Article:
When I taught at Cumberland University, MU135, Craft of Songwriting there were two young promising songwriters named Daley and Josh. Both had ambitions in the rock world and both understand the role of a great song in a singer’s career.
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Daley is a hard-nosed jock. He’s taking some basic music courses, but he has a rare gift for lyric—he can put his heart on a piece of paper and make the reader like it.
Josh is a classical guitar player when you can get him away from his Les Paul guitar. His love for music goes well beyond the six strings and twenty frets that constitute his playing field. Josh feels music. And he can translate that feeling into riffs that rock.
They were strangers to each other before they met in class. The first class they talked a little. The second class Daley brought in half a lyric. The third class Josh had signature licks. They had a really neat song going—and no melody.
How was this possible? The instructor pushed them. The instructor cajoled them. The instructor badgered them. No melody came forth. Why?
So they and the instructor talked. And he learned. These kids listen to a lot of contemporary rock. They focus on the signature licks. They identify the songs and the bands by their licks. Melodies? Not so much. Maybe not at all.
So Josh played his licks, the instructor read the lyrics and the melody came. It was a piece of cake because the licks and the lyrics were strong and vivid. The song was written and more songs would come.
But there are lessons to be learned here. Songwriters that work in particular genres get strong in some areas and neglect others. It’s kind of funny how we tend to regard “our” genre as being the one that is “legitimate.” We tend to ignore or disrespect other genres. And yet there are no pure song genres in our culture. We are an eclectic culture. Our music is filled with cross-fertilization. Rock music, for example, bears hefty influences from jazz, country, gospel, pop, classical, you name it. Meanwhile, pop, rock, gospel, modern and contemporary classical, etc., all bear influences from music that came before, as well as music that came later.
In America, mainstream pop writers have always valued lyrics. I believe that’s because the pop tradition evolved from the old troubadour songs, who not only spoke of lost love, but sang about events that occurred in the kingdom. Some of those old songs were like the newspapers of the realm.
In the 1950s, when rock and roll first arrived, many of the songs were simplistic, not really “written,” but rather worked out by doo wop groups in a hurry to grab some syllables to harmonize with. That period of lyrical anarchy didn’t last for long, but gave way to the craftsmen of the Brill Building, Motown, Liverpool and more.
Many of us today believe that the rock of today has returned to lyrical anarchy. Daley and Josh’s instructor thought so too, but he hasn’t really listened, and Daley decided to teach the teacher a lesson. Early in the semester, the instructor asked Daley to show him a lyric he had written. Daley wrote down a lyric and handed it to the instructor, who was amazed that a beginner could write so well. He praised the lyric, but Daley immediately confessed.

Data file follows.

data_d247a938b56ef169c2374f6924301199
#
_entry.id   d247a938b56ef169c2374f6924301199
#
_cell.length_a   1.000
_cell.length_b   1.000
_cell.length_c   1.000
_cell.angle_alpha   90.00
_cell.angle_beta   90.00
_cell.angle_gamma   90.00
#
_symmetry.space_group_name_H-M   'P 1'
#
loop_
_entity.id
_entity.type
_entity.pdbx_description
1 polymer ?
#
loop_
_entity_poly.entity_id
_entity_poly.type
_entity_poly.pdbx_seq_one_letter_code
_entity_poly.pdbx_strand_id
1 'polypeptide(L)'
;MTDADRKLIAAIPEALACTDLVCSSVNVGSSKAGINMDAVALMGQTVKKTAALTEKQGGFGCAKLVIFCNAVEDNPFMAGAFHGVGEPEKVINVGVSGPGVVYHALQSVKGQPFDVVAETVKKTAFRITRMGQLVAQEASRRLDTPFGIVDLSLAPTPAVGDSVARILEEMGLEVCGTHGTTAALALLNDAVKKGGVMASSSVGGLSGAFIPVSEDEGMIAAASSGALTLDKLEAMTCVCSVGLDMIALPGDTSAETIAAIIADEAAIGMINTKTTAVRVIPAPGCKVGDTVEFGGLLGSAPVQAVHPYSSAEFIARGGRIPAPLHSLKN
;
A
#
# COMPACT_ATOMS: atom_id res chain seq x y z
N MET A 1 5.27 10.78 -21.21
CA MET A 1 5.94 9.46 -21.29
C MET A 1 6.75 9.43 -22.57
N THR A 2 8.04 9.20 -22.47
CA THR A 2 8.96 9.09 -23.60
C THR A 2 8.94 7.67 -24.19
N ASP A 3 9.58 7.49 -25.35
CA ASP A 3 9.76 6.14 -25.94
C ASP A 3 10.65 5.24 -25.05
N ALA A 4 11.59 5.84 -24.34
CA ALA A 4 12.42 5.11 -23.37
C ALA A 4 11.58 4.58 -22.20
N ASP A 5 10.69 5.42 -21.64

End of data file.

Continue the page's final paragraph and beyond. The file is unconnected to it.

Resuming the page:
“I didn’t write this,” he admitted, naming a contemporary group as the originators. The instructor shook his head and confessed, “Never heard of them.”
“I just wanted to see if you agreed with me that this song had a good lyric.” Daley smiled and handed the instructor a pair of earbuds, which were plugged into to his iPod. The instructor listened, only to find that the heartfelt and carefully crafted lyric with its creative near-rhymes had been buried beneath an avalanche of power chords, riffs and shrieks. “Why,” the instructor asked, “Had the band worked so hard on the lyric, only to deep-six it beneath a mound of sound?”
The student explained that, if he likes the sound of the recording and if the lyric hook means anything to him, he’ll ask his friends or dig into the Internet to find out what the song says.
I’ve written in earlier columns about the old pop days when co-writers were specialists. One wrote lyrics; one wrote music. Today in pop circles chores might be more specialized: Writer A is the lyricist, writer B is the composer, and writer C kicks off the process by coming up with a riff, then handing it off to A & B to develop it into a song. But in Nashville, and elsewhere, many songwriting teams labor cooperatively and simultaneously in developing melody and lyric. When they do, sometimes they concentrate on one aspect of a song to the neglect of others. In Nashville, there is a historic tendency to work the lyric to death while settling for music that works. In pop or rock, it can be the other way around.
But I believe that songwriters who are really serious about their craft try to make their song go first class in all aspects of the song—melody, lyric, rhythm and phrasing. And I believe in my young songwriters. They will master the craft of melody.